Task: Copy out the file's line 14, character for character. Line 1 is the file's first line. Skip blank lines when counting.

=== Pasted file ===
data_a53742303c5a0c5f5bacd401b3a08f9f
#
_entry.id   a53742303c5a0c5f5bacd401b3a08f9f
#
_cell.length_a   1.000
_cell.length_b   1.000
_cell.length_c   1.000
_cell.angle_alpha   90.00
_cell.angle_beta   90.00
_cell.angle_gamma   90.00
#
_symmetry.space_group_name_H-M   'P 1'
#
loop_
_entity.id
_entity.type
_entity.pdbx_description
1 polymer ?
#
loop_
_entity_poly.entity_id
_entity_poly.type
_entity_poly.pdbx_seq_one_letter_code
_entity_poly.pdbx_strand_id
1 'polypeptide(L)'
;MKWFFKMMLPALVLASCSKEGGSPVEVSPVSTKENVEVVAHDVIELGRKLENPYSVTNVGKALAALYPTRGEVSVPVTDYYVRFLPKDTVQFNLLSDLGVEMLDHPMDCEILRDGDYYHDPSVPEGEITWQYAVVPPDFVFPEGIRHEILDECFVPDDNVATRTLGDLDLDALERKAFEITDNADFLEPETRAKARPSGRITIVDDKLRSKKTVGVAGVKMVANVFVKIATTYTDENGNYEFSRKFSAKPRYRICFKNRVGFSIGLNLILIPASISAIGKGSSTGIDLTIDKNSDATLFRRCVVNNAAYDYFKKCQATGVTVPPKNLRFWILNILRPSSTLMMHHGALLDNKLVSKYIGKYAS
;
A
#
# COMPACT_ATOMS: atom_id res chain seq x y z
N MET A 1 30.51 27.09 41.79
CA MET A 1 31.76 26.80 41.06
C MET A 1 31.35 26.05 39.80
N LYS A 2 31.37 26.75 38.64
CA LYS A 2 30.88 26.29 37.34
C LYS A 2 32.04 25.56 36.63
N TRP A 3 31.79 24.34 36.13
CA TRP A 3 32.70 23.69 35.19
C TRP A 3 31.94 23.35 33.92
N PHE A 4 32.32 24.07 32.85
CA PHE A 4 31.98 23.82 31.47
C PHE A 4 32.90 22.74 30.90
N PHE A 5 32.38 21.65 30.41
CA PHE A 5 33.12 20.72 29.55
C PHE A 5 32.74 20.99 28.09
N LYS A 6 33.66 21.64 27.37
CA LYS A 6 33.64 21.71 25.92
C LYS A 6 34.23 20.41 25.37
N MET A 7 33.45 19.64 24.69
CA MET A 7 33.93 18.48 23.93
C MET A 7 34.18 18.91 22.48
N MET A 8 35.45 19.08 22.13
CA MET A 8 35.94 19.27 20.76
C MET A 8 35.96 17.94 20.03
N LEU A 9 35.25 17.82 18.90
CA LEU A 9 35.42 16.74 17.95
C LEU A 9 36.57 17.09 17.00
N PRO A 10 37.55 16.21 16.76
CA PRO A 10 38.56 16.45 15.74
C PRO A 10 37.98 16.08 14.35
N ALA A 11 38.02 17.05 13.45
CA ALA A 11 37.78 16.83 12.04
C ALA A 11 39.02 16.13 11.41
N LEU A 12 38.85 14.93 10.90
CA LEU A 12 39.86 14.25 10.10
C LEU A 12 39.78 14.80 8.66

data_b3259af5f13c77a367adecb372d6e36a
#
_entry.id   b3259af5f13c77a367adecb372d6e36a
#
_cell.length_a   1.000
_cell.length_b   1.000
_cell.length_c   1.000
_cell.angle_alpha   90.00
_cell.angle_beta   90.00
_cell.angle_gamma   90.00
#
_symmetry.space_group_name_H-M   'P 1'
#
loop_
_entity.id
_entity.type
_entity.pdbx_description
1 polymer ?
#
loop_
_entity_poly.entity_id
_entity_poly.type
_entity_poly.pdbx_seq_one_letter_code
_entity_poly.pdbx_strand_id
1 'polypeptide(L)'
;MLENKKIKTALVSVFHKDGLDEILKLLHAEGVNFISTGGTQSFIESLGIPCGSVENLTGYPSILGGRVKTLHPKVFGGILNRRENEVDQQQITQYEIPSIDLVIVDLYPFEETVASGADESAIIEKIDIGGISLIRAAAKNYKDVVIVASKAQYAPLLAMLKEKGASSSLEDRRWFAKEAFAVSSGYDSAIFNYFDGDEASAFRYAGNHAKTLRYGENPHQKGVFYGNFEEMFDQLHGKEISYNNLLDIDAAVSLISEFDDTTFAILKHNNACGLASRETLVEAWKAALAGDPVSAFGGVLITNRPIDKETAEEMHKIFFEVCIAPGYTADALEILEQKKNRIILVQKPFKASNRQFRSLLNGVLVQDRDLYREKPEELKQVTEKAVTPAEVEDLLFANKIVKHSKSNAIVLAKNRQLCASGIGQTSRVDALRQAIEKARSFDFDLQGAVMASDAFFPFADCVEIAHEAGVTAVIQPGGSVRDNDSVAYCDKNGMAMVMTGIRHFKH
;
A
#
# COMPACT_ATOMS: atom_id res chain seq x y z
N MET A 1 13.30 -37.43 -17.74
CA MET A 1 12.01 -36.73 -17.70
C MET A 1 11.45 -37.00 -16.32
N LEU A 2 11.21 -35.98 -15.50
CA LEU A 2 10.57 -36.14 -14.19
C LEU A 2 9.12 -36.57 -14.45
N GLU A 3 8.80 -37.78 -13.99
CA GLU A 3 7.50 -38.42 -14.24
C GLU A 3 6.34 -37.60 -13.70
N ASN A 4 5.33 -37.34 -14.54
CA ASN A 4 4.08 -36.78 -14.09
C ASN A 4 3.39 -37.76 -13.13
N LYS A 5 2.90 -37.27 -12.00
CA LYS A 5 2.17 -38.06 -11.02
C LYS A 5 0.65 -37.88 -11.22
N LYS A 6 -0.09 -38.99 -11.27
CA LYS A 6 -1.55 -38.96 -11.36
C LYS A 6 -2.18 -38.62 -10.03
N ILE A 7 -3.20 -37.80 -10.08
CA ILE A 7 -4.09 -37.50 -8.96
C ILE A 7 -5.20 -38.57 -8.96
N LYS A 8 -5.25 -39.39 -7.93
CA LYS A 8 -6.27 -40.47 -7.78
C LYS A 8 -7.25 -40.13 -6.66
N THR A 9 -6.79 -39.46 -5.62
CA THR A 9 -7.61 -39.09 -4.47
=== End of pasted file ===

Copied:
loop_